Article: From Argentina to Mexico

Cryptocurrencies in Latam

Oct. 29, 2021

by Babak Babali

It is estimated that well over 15% of the world’s Bitcoin is in circulation in Latin America.

Since the advent of the first cryptocurrency in the beginning of the current millennium, cryptos have come a long way.

Once only known to computer whizzes in certain very small circles, now several digital currencies have—over the years—matured into more-or-less stable forms of e-money used in mainstream economic interactions.

Buying cryptocurrencies such as Bitcoin, Ethereum, and Tether has become a form of investment in countries where money devaluation is common, including several countries in the LATAM region.

In such markets, aside from investment, cryptos are also used like traditional money, with the advantage that they are more secure. One can sidestep certain time-consuming issues in foreign exchange and thus speed up transnational monetary transactions.

Many Latin American nations have been among the early adopters of Bitcoin. It is estimated that well over 15% of the world's Bitcoin is in circulation in Latin America, whereas only 6% of the total amount of Bitcoin is in the US economy.

Colombia is unquestionably the top user of e-money in the LATAM region, as its citizens own just under half of all Bitcoins in circulation in the continent. Peru, Chile, Mexico, and Brazil are also among the early adopters of cryptos such as Bitcoin.

El Salvador has gone so far as to make the famous crypto, Bitcoin, its legal tender. El Salvador's president, Nayib Bukele—who has a knack for unorthodox and flashy dressing compared to other heads of state—is a big believer in the future of digital money.

The country's rationale for adopting Bitcoin was raising financial inclusion—as there are many unbanked people in El Salvador—while encouraging the flow foreign direct investment (FDI).
Although cryptos are not risk-free, chances are that in many LATAM nations where currency devaluation is not too difficult to

imagine, foreign investors will prefer to invest using Bitcoin and get their money back in that form instead of using the local currency.

These two rationales—that is the necessity of expanding financial inclusion and attracting more FDI—apply to many other Latin American nations, which is why cryptos are taking off in a big way in Latin America.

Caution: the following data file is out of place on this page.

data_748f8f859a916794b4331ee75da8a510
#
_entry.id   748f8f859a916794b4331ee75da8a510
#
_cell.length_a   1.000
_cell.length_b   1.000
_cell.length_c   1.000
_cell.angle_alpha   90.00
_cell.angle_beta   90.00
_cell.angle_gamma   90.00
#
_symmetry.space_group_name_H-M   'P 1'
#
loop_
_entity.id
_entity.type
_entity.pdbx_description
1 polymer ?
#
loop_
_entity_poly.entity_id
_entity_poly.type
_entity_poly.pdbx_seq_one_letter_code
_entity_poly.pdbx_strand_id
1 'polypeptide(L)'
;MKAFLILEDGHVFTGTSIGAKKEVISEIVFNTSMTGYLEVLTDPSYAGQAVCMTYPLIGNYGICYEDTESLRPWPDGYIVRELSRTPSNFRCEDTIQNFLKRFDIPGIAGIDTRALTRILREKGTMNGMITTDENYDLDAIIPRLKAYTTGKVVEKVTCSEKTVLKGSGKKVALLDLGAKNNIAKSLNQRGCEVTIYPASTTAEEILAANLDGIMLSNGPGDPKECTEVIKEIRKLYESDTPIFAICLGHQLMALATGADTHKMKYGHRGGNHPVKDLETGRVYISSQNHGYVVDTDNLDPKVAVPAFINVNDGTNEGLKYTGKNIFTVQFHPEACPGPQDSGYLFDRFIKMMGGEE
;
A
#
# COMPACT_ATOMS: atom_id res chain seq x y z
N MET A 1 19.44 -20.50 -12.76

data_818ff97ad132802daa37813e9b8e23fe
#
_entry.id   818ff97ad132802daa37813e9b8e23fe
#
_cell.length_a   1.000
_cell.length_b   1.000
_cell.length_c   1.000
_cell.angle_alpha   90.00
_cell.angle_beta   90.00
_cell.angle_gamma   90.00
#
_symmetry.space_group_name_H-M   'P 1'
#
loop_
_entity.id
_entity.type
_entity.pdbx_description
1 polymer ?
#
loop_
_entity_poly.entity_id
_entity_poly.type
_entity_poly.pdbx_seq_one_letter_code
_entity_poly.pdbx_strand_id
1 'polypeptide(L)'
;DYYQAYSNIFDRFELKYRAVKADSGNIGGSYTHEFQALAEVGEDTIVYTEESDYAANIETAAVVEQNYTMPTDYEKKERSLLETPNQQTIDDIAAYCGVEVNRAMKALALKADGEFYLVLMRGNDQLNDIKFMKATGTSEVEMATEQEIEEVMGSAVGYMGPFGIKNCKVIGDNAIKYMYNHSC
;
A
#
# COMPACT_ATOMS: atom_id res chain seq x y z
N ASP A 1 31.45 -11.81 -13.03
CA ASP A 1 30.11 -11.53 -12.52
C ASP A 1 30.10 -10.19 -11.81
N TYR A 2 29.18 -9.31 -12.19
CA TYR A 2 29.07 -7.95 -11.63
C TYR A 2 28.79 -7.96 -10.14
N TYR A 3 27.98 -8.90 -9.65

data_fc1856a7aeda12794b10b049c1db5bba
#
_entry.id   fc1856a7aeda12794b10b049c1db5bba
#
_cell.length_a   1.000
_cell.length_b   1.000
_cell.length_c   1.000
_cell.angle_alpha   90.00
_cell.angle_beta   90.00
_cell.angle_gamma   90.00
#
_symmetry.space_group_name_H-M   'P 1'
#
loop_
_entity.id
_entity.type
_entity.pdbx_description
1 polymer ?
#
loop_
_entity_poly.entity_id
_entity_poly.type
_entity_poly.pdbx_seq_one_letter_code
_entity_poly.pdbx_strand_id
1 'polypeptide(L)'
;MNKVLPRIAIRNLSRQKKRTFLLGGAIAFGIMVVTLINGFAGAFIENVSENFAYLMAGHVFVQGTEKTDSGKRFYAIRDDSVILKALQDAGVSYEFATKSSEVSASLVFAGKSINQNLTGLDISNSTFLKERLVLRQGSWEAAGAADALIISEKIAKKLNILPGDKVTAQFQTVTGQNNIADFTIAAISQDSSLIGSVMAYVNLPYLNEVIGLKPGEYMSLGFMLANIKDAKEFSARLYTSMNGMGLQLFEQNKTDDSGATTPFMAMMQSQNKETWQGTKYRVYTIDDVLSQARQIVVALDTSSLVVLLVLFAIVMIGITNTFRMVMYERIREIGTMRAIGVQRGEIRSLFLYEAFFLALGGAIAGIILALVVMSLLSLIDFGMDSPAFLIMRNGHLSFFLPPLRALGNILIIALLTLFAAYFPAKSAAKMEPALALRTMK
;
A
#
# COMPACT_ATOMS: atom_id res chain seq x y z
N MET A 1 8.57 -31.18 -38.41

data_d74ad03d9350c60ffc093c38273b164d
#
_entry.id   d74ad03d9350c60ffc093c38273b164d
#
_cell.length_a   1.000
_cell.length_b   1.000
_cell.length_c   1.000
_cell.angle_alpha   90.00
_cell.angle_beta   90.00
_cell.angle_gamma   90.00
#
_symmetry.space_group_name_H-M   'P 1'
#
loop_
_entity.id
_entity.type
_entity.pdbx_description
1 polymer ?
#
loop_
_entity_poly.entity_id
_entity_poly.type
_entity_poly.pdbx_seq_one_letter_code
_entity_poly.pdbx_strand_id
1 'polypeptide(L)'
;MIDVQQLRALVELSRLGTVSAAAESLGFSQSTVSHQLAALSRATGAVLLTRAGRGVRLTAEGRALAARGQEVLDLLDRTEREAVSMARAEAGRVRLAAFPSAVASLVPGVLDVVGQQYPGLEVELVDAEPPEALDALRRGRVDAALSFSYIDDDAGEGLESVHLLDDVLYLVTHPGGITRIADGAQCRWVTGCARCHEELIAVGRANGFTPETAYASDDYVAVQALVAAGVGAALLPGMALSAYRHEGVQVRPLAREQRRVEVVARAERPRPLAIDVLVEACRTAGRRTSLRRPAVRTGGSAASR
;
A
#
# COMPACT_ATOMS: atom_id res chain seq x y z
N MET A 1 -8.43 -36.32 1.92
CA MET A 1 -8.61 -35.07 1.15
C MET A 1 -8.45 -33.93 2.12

As it happens, Latin America is in exactly the right place to adopt digital currencies: the region has achieved some maturity in terms of IT infrastructure and public IT literacy, while the local currencies are not as stable and strong as the US Dollar or the EU Euro to attract the trust of foreign investors.

What is more, the widespread adoption of stable cryptos can keep currency devaluation at bay; the LATAM region is no stranger to inflation and even hyperinflation—just look at Venezuela.

The use of a trusty crypto by Latin American states can notably decrease the risk of inflation getting out of control.

Seemingly, the region is continuing to embrace the cryptos. In many crypto-friendly Latin American countries such as Brazil, Argentina, Chile, and Mexico, one can easily use cryptos for retail shopping in an increasing number of shopping outlets.

However, not all Latin American nations have taken a sanguine view toward cryptocurrencies. As of 2021, Bolivia has downright banned the use of any cryptos, while Ecuador has warned its citizens against using or investing in any cryptos other than a little-known e-money pegged to the US Dollar, called SDE, which is issued by Ecuador's government.

Judging by the current state of affairs, cryptocurrencies will remain strong in most of Latin America due to benefits that digital money offers in fighting inflation, speeding up overseas transactions, and raising financial inclusion.

Unfortunately, however, digital money can also be abused for money laundry, tax evasion, and making payments for illegal deals.

Given the advantages of cryptos, banning them like the Bolivian government has done is not the best course of action. Instead, legislators and financial authorities across Latin America should come up with new regulations to keep an eye on the circulation of cryptos, while letting their people use cryptos freely.